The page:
They look like something from a bag of Haribo and

are almost as soft. But these malleable

monsters are calorie free and bass want to gobble them, says Henry Gilbey

It feels more like I’m

Czech-nymphing a Westcountry stream for wild browns and grayling than bass

fishing. Gurgling water tugs at my wader-clad legs, and I follow that urgent

current by holding my rod tip up and maintaining a nice tight line. Swing up

the spinning rod, around and down, retrieve (or bump the lure back along the

bottom in this case), cast upstream again, repeat at will. But there is no fly

on the end of my line and I am standing in saltwater as the tide pours out of

this lonely estuary.

Fishing for bass with soft plastic lures is

deadly in this kind of situation, and anybody with any experience of

fly-fishing will get the hang of it in no time at all. Let your supple, soft

plastic lure do the work in the moving water. Bump, tap, nudge, big bump, tap,

tap, whack. Bass on! There are infinite ways to fish for bass with soft plastic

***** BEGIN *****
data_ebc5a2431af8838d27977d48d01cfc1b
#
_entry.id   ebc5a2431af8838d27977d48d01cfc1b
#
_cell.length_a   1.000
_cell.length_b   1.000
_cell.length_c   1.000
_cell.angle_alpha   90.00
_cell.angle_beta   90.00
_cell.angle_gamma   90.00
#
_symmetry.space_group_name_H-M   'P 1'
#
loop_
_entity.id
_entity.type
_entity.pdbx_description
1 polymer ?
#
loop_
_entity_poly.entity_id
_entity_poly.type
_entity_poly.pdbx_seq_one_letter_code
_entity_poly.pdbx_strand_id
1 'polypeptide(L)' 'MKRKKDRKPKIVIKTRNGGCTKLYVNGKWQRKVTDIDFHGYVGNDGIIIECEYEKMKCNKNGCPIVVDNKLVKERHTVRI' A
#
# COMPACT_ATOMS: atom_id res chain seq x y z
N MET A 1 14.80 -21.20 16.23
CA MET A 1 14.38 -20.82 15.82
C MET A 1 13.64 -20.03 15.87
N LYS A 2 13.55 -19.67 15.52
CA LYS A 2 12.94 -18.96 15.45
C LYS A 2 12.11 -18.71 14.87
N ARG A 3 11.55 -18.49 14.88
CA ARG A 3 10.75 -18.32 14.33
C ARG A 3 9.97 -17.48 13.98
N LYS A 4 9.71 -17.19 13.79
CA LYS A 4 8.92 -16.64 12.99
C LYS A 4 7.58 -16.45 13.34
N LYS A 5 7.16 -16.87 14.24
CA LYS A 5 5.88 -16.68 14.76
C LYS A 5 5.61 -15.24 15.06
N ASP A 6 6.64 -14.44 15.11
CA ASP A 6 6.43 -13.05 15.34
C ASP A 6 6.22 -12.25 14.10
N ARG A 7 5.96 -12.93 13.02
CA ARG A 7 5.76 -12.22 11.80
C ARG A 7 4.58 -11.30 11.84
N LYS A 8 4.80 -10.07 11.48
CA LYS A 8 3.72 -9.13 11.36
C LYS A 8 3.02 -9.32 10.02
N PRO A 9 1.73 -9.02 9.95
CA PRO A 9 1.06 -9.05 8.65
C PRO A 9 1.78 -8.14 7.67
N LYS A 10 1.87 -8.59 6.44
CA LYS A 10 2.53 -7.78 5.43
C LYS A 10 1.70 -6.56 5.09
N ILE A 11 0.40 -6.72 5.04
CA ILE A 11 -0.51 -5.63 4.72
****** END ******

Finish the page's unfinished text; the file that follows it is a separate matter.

lures but an experience I will never forget is the first time I fished (in

essence, Czech-nymphed) a wonderful Irish estuary with a soft plastic lure,

because that first irregular whack on the rod tip was a stunning bass of 7lb.

Lure-fishing for bass is hardly new, but over

the past few years there has been what I would term an explosion of interest in

a more modern, light-tackle, sporting approach. Bass is one of our true

sporting quarries, indeed to me it is the king of our cold Atlantic ocean. I

have always believed there are real parallels between lure- and fly-fishing,

and especially the subtle art of using soft plastics. In my mind the finesse

required to fish the smaller soft plastics properly is as close to the “feel”

of fly-fishing that conventional fishing is going to get – and with real


Fly-fishing for these wonderful creatures

remains popular but lure-fishing is a more efficient way to cover more water

and fish the tricky or lively conditions that they love successfully. Most

lure-fishing, though, is done with “hard plastic” lures, often wonderfully